Intangibles-Goodwill and Other

In August 2018, the FASB issued ASU No. 2018-15, Intangibles-Goodwill and Other-Internal-Use Software (Subtopic 350-40): Customer's Accounting for Implementation Costs Incurred in a Cloud Computing Arrangement that is a Service Contract. This ASU will be effective for PG&E Corporation and the Utility on January 1, 2020 with early adoption permitted. PG&E Corporation and the Utility are currently evaluating the impact the guidance will have on their Consolidated Financial Statements and related disclosures.

23



NOTE 3: REGULATORY ASSETS, LIABILITIES, AND BALANCING ACCOUNTS

Regulatory Assets and Liabilities

Long-Term Regulatory Assets

Long-term regulatory assets are comprised of the following:
 
Asset Balance at
(in millions)
September 30, 2018
 
December 31, 2017
Pension benefits
$
1,837

 
$
1,954

Environmental compliance costs
851

 
837

Utility retained generation
285

 
319

Price risk management
67

 
65

Unamortized loss, net of gain, on reacquired debt
80

 
79

Catastrophic event memorandum account (1)
760

 
274

Wildfire expense memorandum account (2)
77

 

Fire hazard prevention memorandum account (3)
65

 
1

Other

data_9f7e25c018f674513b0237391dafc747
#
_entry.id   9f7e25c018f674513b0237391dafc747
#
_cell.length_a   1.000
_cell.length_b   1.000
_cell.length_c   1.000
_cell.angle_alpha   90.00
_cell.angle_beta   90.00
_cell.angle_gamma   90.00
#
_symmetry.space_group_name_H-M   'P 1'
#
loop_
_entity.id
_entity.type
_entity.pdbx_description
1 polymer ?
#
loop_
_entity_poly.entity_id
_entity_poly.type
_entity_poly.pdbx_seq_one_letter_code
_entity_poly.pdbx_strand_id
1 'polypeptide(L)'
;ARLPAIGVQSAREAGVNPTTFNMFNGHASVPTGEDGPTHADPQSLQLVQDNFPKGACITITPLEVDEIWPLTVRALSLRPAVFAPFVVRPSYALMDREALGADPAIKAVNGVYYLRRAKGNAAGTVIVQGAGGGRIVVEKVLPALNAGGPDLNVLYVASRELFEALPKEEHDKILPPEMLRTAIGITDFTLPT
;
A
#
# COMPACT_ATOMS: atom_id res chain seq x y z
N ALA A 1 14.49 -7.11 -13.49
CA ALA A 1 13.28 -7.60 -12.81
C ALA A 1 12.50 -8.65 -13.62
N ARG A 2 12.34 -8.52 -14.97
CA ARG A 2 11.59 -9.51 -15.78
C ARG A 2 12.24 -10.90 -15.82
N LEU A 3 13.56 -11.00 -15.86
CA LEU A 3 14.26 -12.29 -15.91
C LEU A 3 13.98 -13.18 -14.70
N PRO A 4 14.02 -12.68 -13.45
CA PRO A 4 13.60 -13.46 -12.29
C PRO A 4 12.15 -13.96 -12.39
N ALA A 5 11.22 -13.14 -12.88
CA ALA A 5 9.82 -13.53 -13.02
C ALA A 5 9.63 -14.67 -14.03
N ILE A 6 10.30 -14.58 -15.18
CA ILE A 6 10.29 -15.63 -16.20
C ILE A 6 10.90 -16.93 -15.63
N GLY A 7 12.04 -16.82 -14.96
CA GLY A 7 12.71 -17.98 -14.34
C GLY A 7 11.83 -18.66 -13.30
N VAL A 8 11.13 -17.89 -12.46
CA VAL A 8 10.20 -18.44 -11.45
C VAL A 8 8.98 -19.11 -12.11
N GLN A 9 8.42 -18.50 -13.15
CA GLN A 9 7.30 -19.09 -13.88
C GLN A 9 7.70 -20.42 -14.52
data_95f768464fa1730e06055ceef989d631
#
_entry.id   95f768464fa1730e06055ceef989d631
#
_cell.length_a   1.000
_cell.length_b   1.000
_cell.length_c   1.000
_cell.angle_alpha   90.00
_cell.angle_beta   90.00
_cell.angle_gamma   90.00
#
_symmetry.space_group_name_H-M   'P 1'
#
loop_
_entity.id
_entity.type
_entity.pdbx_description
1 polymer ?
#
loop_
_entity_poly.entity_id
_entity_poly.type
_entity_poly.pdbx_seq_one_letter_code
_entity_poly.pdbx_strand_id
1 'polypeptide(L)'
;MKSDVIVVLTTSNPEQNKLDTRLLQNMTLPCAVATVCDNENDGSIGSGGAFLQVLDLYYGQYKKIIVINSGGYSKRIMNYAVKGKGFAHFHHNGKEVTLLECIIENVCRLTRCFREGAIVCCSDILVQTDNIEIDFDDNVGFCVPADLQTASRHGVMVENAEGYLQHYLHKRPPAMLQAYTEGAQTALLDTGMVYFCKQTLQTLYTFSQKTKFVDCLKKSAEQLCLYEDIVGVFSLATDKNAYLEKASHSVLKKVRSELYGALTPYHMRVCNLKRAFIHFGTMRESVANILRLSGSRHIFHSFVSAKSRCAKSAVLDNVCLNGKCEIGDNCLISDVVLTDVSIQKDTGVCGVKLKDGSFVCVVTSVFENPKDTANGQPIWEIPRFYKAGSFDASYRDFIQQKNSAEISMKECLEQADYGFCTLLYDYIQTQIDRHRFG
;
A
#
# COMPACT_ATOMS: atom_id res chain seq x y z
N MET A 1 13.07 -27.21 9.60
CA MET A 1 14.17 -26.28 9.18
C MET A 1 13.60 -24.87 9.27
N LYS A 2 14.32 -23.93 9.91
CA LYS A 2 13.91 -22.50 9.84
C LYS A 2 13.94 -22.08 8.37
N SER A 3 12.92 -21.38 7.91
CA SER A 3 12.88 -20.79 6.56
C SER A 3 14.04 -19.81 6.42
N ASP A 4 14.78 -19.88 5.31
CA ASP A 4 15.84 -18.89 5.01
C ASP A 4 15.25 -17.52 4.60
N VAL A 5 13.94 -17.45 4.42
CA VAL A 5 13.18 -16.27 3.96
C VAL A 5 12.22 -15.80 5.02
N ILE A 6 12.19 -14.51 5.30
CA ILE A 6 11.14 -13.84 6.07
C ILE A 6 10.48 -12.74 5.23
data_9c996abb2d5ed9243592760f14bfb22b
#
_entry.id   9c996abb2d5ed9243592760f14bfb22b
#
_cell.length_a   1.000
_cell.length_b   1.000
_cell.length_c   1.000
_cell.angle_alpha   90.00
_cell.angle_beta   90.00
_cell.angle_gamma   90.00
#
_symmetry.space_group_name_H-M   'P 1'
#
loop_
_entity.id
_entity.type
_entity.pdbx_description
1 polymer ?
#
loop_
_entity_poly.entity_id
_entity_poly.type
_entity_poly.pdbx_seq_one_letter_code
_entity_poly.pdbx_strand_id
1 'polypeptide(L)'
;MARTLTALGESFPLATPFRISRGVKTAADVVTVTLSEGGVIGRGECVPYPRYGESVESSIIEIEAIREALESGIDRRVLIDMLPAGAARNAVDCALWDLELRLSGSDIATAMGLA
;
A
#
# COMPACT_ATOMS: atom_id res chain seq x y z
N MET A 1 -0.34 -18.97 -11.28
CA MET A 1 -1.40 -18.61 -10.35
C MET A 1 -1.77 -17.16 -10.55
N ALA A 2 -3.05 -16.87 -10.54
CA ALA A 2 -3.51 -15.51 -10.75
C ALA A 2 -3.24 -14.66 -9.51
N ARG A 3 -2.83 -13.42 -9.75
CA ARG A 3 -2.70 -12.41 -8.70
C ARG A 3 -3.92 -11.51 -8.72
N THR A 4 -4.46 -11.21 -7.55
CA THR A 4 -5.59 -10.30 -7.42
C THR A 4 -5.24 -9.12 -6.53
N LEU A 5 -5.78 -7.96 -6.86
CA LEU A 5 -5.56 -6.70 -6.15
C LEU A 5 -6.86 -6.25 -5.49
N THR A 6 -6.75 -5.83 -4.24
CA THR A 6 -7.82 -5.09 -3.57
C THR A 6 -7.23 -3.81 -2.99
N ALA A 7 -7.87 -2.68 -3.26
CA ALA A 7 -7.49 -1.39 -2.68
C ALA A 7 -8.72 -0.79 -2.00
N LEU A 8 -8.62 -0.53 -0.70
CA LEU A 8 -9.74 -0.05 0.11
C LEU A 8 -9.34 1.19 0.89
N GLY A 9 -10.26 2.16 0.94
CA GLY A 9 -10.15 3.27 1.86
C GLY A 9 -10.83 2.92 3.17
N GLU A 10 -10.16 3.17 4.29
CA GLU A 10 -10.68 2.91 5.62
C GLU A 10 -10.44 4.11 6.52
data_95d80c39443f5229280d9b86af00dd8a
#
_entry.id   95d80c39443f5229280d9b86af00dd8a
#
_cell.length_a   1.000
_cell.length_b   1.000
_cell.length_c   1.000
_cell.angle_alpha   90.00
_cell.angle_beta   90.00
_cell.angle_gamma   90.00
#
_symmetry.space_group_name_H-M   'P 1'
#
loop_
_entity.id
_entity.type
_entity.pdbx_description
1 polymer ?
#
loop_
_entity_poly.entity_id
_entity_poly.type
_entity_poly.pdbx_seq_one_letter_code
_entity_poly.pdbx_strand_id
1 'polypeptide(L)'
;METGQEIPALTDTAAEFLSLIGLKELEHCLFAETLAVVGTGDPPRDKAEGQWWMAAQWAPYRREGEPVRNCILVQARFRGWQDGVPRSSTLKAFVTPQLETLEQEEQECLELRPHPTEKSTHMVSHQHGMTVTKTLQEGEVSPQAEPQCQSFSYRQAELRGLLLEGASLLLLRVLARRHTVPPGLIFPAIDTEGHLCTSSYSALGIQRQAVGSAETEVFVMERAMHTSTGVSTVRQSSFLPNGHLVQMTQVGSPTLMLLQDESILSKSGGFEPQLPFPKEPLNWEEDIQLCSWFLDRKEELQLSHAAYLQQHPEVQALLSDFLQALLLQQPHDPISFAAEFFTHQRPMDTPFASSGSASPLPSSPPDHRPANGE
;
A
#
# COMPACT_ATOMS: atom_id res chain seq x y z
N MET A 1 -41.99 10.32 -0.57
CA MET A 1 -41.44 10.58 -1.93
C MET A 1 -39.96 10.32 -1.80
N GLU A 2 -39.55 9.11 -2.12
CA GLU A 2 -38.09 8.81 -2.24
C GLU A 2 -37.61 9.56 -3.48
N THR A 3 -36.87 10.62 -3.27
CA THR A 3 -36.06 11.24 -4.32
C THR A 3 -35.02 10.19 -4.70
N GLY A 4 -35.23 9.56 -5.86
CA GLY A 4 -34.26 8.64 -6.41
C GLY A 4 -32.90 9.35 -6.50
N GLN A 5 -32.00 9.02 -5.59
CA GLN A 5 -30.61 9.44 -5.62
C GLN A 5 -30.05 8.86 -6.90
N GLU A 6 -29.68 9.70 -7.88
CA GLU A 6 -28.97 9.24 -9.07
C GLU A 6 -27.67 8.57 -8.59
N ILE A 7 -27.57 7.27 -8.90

407

 
264

Total long-term regulatory assets
$
4,429

 
$
3,793

 
 
 
 
(1) Represents costs related to certain catastrophic events that the Utility believes are probable of recovery. For more information, see Note 9 below.
(2) Represents costs related to insurance premiums that the Utility believes are probable of recovery. For more information, see Note 9 below.
(3) Represents costs related to wildfire prevention vegetation management work that the Utility believes are probable of recovery.

Long-Term Regulatory Liabilities

Long-term regulatory liabilities are comprised of the following:
 
Liability Balance at
(in millions)
September 30, 2018
 
December 31, 2017
Cost of removal obligations
$
5,888

 
$
5,547

Deferred income taxes
437

 
1,021

Recoveries in excess of AROs
489

 
624

Public purpose programs
660

 
590

Other
1,133

 
897

Total long-term regulatory liabilities
$
8,607

 
$
8,679


For more information, see Note 3 of the Notes to the Consolidated Financial Statements in Item 8 of the 2017 Form 10-K.



24



Regulatory Balancing Accounts

Current regulatory balancing accounts receivable and payable are comprised of the following:
 
Receivable Balance at
(in millions)
September 30, 2018
 
December 31, 2017
Electric distribution
$
31

 
$

Electric transmission
109

 
139

Gas distribution and transmission
624

 
486

Energy procurement
131

 
71

Public purpose programs
120

 
103

Other
311

 
423

Total regulatory balancing accounts receivable
$
1,326

 
$
1,222


 
Payable Balance at
(in millions)